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Consequences of Availability of 'extended' Pupil Welfare interventions: Effects on School Performance
University West, Department of Social and Behavioural Studies, Division of Social Pedagogy and Sociology. (BUV)ORCID iD: 0000-0002-4538-6555
University West, Department of Social and Behavioural Studies, Division of Psychology and Organisation Studies. (BUV)ORCID iD: 0000-0003-3328-6538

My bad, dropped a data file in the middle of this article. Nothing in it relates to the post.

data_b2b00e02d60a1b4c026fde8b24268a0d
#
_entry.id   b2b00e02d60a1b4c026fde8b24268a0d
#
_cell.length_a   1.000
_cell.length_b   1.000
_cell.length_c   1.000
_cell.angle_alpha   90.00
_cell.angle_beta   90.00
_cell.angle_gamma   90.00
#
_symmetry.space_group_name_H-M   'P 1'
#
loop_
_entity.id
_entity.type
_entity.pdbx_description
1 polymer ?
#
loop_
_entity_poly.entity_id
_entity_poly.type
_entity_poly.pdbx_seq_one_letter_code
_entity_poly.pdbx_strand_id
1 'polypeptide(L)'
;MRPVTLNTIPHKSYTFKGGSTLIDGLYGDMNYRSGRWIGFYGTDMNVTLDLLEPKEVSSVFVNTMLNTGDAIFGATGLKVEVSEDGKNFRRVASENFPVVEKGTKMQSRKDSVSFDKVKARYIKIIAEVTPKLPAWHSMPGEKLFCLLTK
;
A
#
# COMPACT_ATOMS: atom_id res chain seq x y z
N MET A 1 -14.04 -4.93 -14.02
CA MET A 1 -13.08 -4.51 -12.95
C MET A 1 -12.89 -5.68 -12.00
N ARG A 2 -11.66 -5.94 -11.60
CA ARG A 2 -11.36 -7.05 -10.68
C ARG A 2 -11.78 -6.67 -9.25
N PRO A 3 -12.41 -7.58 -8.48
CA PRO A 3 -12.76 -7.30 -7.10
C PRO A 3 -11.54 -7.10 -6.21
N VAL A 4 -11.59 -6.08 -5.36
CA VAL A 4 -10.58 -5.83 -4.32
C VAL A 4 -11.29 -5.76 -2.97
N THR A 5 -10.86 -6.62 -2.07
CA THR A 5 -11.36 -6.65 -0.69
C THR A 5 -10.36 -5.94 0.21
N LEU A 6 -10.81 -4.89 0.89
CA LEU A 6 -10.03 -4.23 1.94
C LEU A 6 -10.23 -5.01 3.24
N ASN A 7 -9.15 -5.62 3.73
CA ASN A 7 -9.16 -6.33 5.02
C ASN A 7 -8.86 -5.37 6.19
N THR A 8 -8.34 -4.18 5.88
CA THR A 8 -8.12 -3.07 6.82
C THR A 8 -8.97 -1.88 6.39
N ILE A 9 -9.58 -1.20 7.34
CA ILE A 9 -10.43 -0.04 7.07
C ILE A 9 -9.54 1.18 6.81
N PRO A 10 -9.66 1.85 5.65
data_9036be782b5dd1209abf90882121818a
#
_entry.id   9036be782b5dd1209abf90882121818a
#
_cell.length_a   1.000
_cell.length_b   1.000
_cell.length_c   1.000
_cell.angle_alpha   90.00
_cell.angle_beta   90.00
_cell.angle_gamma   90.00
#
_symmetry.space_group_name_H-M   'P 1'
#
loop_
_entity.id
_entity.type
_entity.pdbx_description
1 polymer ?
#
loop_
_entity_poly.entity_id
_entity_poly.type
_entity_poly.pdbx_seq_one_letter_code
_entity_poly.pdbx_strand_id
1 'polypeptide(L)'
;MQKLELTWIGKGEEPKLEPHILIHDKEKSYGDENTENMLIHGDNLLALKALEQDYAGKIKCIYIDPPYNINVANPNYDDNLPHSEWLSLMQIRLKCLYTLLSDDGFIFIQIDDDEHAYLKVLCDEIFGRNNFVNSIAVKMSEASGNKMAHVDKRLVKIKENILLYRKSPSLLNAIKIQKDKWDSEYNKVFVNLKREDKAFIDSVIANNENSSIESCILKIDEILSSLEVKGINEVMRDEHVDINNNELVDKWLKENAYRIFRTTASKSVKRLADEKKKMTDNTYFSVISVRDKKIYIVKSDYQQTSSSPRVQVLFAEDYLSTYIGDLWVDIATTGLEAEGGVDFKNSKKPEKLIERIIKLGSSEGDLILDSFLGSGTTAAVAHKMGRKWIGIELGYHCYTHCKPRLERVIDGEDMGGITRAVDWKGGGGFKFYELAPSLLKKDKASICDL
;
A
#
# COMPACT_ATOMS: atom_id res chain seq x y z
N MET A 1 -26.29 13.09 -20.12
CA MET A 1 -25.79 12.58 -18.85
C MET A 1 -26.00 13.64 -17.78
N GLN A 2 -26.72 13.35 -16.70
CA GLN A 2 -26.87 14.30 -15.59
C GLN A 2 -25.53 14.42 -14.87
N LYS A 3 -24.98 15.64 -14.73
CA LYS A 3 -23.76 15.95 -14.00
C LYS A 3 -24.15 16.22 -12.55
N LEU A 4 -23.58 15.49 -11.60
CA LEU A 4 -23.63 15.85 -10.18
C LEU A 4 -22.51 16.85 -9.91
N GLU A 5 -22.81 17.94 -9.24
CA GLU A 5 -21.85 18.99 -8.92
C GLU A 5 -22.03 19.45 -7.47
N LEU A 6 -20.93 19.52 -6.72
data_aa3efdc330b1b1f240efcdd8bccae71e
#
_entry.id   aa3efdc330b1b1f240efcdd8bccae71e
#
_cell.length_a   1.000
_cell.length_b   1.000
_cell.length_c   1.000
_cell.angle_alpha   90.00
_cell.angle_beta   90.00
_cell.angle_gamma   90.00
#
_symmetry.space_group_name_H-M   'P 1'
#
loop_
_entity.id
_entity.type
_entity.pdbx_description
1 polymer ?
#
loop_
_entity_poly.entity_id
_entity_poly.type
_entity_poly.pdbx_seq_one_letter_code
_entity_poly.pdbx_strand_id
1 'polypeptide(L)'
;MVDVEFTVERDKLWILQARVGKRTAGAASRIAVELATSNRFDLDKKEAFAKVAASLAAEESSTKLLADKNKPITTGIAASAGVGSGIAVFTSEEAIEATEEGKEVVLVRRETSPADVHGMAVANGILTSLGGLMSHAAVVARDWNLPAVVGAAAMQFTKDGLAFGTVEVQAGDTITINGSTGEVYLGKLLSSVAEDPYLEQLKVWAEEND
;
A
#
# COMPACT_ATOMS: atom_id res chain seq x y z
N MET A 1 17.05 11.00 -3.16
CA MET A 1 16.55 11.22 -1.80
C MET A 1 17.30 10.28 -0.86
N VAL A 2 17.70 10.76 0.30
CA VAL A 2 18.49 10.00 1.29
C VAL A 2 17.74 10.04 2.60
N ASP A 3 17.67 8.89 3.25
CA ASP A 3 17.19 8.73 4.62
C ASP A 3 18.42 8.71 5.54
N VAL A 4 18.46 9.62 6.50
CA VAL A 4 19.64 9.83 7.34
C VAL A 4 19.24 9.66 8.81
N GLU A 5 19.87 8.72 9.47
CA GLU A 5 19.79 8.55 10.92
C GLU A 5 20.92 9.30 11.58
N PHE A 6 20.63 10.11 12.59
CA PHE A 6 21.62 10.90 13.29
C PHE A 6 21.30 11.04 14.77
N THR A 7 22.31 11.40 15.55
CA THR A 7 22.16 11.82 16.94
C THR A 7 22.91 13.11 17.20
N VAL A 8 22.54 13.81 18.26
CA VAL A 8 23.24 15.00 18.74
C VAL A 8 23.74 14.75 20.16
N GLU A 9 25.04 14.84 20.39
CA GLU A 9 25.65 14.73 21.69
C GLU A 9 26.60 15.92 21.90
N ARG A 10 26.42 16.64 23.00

2014 (English)Conference paper, Oral presentation with published abstract (Other academic)
Abstract [en]